Late last Saturday evening, Violet Towne and I spent several hours in an abandoned lunatic asylum. Now I know there are those among you who will feign surprise that this is anything out of the ordinary (I’m looking at you, Queen Willy) but it has been, in fact, nearly 25 years since my last Abandoned Lunatic Asylum Adventure.
The place we visited is called Aradale, formerly Ararat Lunatic Asylum, one of three asylums built in southern Australia in the late 1800s for the express purpose of accommodating ‘the growing number of ‘lunatics’ in the colony of Victoria’. Aradale is set on a small hill overlooking the Victorian country town of Ararat, a former goldrush settlement which now sports a population of about 7000 people. It’s about an hour’s drive to Ballarat, the nearest center of any significant size, and a further two hours to Melbourne.
Aradale offers three types of tours: a standard historical tour by the volunteer group The Friends of J Ward,() and a ‘theatrical ghost tour’ and a ‘ghost hunting tour’ run by a company called Australian Ghost Adventures
I am, as you know dear Cowpokes, quite skeptical of all things ‘haunted’, but I’m nevertheless partial to a bit of gothic fun, so VT and I nixed the straight historical tour in favour of one of the more ghostly options. Since the ghost ‘hunting’ tour sounded like it might attract the same kind of loonies formerly housed in the asylum,() the ‘theatrical’ affair seemed the best bet.
In the end, it was a great choice. After leaving our motel at around 9pm (where the manager warned us that she’d once hosted a ‘total skeptic’ who was ‘completely converted’ after his visit to Aradale…)() we headed out to the asylum and up the suitably forbidding yew-lined driveway.
At the door of Ararat Lunatic Asylum, we were greeted by a chap in funereal attire who enquired ghoulishly after our health, and effusively espoused the benefits of the hospital’s location, situated as it is in such a way on the hill as to take the maximum advantage of ‘the cleansing airs’ (a contrivance in keeping with the prevailing wisdom of Victorian mental health practice). He told the assembled group that, in the manner of the historical facts accumulated from patient records in Victorian asylums, about two thirds of us would be able to leave the hospital at the end of the evening, but that one third would be staying for the rest of their lives.() The ensuing two-hour tour continued in a similar manner, with our guide proving to be an entertaining raconteur as he led us up corridors and down stairways by lantern light, through the length of the shadowy and labyrinthine edifice.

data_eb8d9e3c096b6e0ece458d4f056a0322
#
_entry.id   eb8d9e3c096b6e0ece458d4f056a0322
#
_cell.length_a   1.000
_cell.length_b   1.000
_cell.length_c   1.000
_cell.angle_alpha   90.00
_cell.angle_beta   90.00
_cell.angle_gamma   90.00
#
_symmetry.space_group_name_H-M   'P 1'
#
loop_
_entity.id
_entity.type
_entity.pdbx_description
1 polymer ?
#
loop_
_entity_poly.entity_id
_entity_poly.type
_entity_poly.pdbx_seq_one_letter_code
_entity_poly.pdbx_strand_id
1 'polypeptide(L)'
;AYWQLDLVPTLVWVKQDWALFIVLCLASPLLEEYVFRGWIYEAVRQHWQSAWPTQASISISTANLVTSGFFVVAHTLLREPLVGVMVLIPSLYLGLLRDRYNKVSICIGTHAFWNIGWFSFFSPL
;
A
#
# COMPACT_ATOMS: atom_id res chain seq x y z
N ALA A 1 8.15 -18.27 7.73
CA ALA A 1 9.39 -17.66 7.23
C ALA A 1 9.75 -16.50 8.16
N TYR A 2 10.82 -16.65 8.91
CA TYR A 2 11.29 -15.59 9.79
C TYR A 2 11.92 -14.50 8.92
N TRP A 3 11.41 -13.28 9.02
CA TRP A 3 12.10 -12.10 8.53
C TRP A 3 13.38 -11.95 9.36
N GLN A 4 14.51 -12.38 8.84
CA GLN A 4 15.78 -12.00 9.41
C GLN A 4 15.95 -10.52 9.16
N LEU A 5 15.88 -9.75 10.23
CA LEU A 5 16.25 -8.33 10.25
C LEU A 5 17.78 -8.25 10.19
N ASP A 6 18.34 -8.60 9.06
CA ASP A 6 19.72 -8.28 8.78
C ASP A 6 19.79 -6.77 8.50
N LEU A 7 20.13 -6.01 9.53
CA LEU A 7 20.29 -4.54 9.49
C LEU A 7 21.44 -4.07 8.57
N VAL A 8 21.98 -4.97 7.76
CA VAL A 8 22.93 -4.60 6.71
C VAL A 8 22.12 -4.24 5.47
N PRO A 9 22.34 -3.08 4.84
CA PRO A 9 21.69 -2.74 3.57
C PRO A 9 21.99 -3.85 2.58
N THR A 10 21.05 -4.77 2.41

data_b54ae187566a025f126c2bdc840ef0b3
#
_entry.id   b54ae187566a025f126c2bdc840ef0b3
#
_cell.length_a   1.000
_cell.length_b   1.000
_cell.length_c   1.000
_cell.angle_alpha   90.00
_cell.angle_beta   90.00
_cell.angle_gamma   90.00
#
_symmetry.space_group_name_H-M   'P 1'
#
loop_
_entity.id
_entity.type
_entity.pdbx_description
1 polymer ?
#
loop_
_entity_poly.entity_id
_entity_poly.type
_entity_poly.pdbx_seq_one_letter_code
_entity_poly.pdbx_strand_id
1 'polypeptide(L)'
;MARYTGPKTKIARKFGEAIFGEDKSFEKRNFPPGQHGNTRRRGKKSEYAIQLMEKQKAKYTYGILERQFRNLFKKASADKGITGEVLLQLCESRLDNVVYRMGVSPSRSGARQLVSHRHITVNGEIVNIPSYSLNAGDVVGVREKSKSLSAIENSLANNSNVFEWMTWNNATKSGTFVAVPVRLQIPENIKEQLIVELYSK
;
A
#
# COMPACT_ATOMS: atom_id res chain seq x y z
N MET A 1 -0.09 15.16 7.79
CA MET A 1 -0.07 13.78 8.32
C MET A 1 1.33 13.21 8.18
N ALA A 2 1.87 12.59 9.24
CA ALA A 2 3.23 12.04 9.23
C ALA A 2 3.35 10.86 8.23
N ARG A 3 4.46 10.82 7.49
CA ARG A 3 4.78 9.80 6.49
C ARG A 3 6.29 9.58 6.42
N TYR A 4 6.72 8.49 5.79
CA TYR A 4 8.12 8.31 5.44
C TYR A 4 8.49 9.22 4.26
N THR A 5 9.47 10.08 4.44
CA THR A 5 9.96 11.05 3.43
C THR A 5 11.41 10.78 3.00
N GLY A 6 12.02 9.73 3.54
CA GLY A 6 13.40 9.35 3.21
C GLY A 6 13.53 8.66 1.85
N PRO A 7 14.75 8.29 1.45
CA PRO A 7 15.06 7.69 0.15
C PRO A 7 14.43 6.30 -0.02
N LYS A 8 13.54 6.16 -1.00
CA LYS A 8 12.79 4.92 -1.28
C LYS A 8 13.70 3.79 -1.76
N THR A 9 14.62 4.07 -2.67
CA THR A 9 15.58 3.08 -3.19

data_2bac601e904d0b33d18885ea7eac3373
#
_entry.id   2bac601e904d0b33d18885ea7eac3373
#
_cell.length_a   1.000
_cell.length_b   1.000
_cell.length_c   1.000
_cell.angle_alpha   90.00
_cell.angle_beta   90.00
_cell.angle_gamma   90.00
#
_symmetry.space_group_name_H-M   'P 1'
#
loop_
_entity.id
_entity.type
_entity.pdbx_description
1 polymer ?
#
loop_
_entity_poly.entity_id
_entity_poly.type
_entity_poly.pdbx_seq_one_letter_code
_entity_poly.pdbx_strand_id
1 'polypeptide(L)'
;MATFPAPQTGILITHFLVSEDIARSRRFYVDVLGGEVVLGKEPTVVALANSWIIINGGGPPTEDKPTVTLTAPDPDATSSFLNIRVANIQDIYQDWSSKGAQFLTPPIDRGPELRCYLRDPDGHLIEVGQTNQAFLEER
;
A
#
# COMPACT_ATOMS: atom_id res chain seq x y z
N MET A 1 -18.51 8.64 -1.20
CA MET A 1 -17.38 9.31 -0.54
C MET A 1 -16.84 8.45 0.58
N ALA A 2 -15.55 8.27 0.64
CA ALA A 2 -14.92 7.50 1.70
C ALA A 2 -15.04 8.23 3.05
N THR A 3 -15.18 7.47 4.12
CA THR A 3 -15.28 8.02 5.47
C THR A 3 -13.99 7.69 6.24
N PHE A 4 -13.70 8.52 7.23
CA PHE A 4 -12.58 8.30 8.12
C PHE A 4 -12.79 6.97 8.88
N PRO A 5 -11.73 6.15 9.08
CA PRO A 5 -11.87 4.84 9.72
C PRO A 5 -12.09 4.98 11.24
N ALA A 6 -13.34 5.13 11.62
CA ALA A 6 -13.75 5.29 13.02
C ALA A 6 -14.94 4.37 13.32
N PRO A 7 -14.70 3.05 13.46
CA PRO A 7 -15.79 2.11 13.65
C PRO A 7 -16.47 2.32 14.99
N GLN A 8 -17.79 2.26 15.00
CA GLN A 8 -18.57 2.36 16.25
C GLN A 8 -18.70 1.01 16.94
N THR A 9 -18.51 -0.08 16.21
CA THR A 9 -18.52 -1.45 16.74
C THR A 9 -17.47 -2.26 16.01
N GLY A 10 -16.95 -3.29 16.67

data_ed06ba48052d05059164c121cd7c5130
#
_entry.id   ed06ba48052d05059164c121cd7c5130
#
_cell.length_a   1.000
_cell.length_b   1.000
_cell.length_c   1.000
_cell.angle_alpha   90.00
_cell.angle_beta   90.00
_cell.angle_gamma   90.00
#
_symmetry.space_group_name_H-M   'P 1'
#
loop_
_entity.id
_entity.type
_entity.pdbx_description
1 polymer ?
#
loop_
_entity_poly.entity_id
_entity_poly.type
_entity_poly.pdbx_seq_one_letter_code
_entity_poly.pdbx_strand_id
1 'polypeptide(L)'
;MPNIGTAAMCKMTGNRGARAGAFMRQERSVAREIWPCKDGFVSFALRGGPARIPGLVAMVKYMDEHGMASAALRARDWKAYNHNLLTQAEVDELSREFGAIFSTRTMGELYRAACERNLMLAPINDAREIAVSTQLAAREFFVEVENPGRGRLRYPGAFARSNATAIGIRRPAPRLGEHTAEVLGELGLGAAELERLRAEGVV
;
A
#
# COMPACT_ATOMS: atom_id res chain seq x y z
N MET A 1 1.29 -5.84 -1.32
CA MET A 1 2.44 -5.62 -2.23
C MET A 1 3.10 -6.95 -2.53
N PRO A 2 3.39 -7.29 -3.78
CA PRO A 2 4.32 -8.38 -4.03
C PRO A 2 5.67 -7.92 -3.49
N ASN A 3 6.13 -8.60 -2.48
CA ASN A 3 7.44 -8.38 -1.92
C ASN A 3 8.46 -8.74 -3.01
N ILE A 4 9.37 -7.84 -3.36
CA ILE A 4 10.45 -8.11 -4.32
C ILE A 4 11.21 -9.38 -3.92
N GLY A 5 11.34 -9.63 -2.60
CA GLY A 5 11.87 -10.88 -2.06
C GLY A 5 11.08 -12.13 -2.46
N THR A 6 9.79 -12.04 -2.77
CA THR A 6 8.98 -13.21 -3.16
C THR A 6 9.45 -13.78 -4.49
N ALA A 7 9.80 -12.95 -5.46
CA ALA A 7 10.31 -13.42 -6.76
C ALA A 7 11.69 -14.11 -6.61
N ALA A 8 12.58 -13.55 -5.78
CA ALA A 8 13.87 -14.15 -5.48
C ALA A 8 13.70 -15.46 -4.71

I fear that it wasn’t the terrifying and ghastly ordeal that some of our party expected, but for me the blend of tempered gallows humour and well-researched historical detail was just about right. I must confess that I was expecting probable episodes of faux haunting, but none eventuated, and the only notable ‘scares’ came from our guide when he appeared cadaverously from the shadows in some unnoticed nook in the corridor. The building itself was the star of this show, and those who really wanted to see ghosts almost certainly went away thinking they had.()
Places like Aradale are, as I’ve mentioned previously on The Cow, among the creepiest and most disturbing structures on the planet, when you consider the thousands upon thousands of suffering souls who once wandered their dark and echoic corridors. No-one needs to do much to make a tour through them a very memorable and unsettling experience.
It was pretty gloomy for most of the time we were inside the hospital,() so I wasn’t able to get many good interior shots of our adventure, but there are some nice photos of the rooms and halls of Aradale on the Aradale Ghost Tours site.
And while we’re on the subject of lunatic asylums, if you’ve never heard the story I referred to up in the first paragraph, of how I was lost, by myself, in the middle of the night in an abandoned asylum in London, it’s here (and even for those of you who do know it, it’s worth a revisit – I’ve updated that post to include some more information about Stone House Asylum, and I’ve linked to an UrbEx site that has an enormous and beautiful gallery of interior photographs).